Photo used for illustrative purposes.
A prevailing misconception is that eczema is only a childhood skin condition. Atopic dermatitis, or eczema, is common in kids, but it also happens to adults.
Atopic dermatitis is a sensitivity disease of the skin, similar to asthma in the lungs, hay fever in the sinuses and food allergies in the gut.
“It’s a multisystem disorder. Inflammation affects the skin, and the skin is more sensitive than usual,” says Dr. Dawn Davis, a Mayo Clinic dermatologist.
It’s a chronic condition and tends to flare periodically. The symptoms vary.
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“Atopic dermatitis tends to be red, weepy, crusty, itchy, flaky patches, like oval or circular-shaped areas on the skin,” says Dr. Davis.
The darker your skin tone is, the more the inflammation can be disguised.
“Our skin is like a brick wall. And over time as we age, or genetically if we are predisposed to sensitive skin, it can look like a wicker basket more than a brick wall. And that makes it more vulnerable to inflammation and to environmental triggers,” says Dr. Davis.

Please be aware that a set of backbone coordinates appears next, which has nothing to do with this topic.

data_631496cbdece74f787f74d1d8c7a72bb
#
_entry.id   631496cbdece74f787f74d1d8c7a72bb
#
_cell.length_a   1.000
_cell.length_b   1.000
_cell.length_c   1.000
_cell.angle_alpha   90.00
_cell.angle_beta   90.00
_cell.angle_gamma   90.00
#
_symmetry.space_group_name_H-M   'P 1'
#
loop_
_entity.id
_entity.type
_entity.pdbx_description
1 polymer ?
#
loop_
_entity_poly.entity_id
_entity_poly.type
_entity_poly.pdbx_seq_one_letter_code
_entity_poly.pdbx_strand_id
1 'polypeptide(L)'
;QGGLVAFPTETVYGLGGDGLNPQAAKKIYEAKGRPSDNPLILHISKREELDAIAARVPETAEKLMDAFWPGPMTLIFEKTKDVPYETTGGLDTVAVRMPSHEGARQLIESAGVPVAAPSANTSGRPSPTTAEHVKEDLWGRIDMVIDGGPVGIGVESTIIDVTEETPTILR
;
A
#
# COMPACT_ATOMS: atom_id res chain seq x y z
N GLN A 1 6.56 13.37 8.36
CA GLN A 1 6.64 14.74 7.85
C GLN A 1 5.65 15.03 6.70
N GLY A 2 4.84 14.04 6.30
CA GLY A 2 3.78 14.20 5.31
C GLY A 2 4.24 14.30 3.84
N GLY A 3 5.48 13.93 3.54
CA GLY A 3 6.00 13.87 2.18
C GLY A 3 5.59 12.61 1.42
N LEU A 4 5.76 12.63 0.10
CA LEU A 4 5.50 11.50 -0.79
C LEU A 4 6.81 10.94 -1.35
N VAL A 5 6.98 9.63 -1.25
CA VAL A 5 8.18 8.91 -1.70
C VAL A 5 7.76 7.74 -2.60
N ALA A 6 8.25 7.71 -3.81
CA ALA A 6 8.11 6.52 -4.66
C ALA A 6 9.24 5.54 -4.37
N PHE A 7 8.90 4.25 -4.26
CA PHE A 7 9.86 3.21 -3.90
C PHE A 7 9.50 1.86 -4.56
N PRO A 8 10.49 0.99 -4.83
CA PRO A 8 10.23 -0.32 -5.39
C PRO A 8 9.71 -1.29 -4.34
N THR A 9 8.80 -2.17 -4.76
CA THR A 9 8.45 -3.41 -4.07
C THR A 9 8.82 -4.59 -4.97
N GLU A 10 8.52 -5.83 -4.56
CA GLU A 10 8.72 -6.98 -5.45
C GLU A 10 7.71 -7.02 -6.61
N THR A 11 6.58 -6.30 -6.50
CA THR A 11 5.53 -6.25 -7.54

Adult eczema often occurs in patches on areas of the body prone to friction or sweat.
“It might be where your waistband would sit or where your socks or shoes would rub. If you have a watch, (it might occur) where you would wear your watch, or if you have a headband or certain things that you wear along your neck, like a necklace or a tie,” she says.
The first basic component of eczema treatment is taking care of sensitive skin.
“It’s important to bathe regularly. It’s important to hydrate the skin with a moisturizer that is hypoallergenic. It’s important to monitor for infection,” says Dr. Davis.
If those self-care steps don’t help, your dermatologist may prescribe topical or oral medications, or other therapies.
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